How much of your own money are you willing to spend at your job?
For decades, public school teachers on modest salaries have bridged the gap between what the students are given by school districts and the supplies and tools they actually need to learn. These teachers almost always outfit their classrooms out of their own pockets, especially in low-income areas, where the schools provide little more than four walls and a desk for their students.
Reynolds Learning Academy in Fairfield, Oregon is one such school. According to a recent assessment, 91 percent of the students experience financial hardship to the point of being eligible for subsidized school lunches as well as after-school programs that provide food and snacks for children who would otherwise return home to empty homes and empty cupboards.
Many of these programs and subsidies are facing elimination in the face of budget cuts from the Trump administration, with director of the Office of Budget Management Mick Mulvaney stating (amidst rampant statistical contradiction) that such after-school programs and, more notably, Meals on Wheels offer “no demonstrable evidence” of their efficacy or value, contradicting many studies and assertions that America’s education crisis is actually a manifestation of widespread poverty in public schools.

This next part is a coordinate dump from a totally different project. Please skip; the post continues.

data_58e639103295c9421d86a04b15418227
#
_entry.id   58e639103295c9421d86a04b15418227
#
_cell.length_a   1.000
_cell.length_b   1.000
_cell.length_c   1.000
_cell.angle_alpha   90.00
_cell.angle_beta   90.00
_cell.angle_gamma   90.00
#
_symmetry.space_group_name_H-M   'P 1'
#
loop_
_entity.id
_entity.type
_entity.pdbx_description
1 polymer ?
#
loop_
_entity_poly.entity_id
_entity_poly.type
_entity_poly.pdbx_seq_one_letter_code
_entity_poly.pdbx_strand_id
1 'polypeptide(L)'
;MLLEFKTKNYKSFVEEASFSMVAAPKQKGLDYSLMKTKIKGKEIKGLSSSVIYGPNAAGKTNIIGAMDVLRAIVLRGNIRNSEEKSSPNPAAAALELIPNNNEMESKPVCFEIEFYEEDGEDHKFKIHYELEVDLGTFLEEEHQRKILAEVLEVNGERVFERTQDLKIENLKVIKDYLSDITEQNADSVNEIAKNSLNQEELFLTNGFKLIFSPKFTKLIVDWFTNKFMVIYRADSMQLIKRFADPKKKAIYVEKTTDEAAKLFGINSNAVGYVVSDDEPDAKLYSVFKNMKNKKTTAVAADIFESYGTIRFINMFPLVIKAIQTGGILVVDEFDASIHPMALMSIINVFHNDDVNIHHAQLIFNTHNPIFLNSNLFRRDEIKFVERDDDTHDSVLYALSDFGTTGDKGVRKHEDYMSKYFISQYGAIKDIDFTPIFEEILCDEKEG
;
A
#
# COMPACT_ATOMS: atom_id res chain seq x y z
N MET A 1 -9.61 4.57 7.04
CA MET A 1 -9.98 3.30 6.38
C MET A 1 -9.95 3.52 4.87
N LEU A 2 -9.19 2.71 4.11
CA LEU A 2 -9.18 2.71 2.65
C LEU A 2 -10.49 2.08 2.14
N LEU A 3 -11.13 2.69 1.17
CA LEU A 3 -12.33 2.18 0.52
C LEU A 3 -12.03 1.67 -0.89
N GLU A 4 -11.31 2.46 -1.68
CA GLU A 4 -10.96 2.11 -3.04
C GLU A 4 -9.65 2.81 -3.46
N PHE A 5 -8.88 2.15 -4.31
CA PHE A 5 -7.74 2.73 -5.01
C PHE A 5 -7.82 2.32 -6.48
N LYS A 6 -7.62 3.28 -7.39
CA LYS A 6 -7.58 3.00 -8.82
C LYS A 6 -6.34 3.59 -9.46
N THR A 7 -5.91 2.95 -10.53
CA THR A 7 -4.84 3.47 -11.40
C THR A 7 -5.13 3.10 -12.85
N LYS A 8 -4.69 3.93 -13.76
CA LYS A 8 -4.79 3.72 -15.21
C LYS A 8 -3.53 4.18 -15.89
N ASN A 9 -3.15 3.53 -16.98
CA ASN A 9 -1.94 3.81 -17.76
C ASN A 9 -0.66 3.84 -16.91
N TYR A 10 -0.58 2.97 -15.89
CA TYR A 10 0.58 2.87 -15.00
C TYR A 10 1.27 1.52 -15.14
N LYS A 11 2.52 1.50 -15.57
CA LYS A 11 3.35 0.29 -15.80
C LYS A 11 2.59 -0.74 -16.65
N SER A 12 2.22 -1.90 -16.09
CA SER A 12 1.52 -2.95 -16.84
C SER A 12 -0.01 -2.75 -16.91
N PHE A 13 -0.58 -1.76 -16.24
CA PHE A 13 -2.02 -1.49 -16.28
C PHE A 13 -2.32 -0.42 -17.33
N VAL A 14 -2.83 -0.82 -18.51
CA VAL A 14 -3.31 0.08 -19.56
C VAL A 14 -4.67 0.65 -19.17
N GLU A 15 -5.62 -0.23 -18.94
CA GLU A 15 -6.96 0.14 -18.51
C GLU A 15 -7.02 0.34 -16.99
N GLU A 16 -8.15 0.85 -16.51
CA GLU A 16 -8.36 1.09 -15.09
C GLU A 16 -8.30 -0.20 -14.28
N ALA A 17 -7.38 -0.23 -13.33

Reynolds Learning Academy teacher Katherine Gibson Howton is someone who sees the face of student hunger and its effects every day. She took issue with the notion that “demonstrable evidence” is needed to feed a hungry child, so she shared a photo of a cabinet at school she keeps stocked with snacks and food, not just for her students, but for any Reynolds student who’s hungry.
The image and accompanying sentiment quickly went viral, with many teachers familiar with Howton’s plight sharing the picture and offering an “amen.”
With so many teachers working so hard and spending their own money to keep students fed, Howton, in an interview with The Huffington Post, more directly attacked the rationale for the Trump administration budget cuts that would further penalize the many students who are hungry and searching for their next meal.
"That phrase, ‘There’s no demonstrable evidence’ just stuck with me. It really bothered me that an adult would say that children have to perform some trick to be fed. But mostly I felt that Mulvaney really doesn’t know what is happening in the nation’s schools.”
There’s little doubt that teachers such as Howton will not only continue but increase their efforts to keep children fed in their schools, but Howton wants the world to know that when the federal government comes up short, the teachers have quietly been taking on more responsibility so students are able to make it through the day nourished and ready to learn. She said to Scary Mommy, "They're cutting the federal safety net, and we're providing this invisible safety net that no one even knows about.”
Many may not have known before, but Howton’s account has gone a long way toward educating the public on the issue.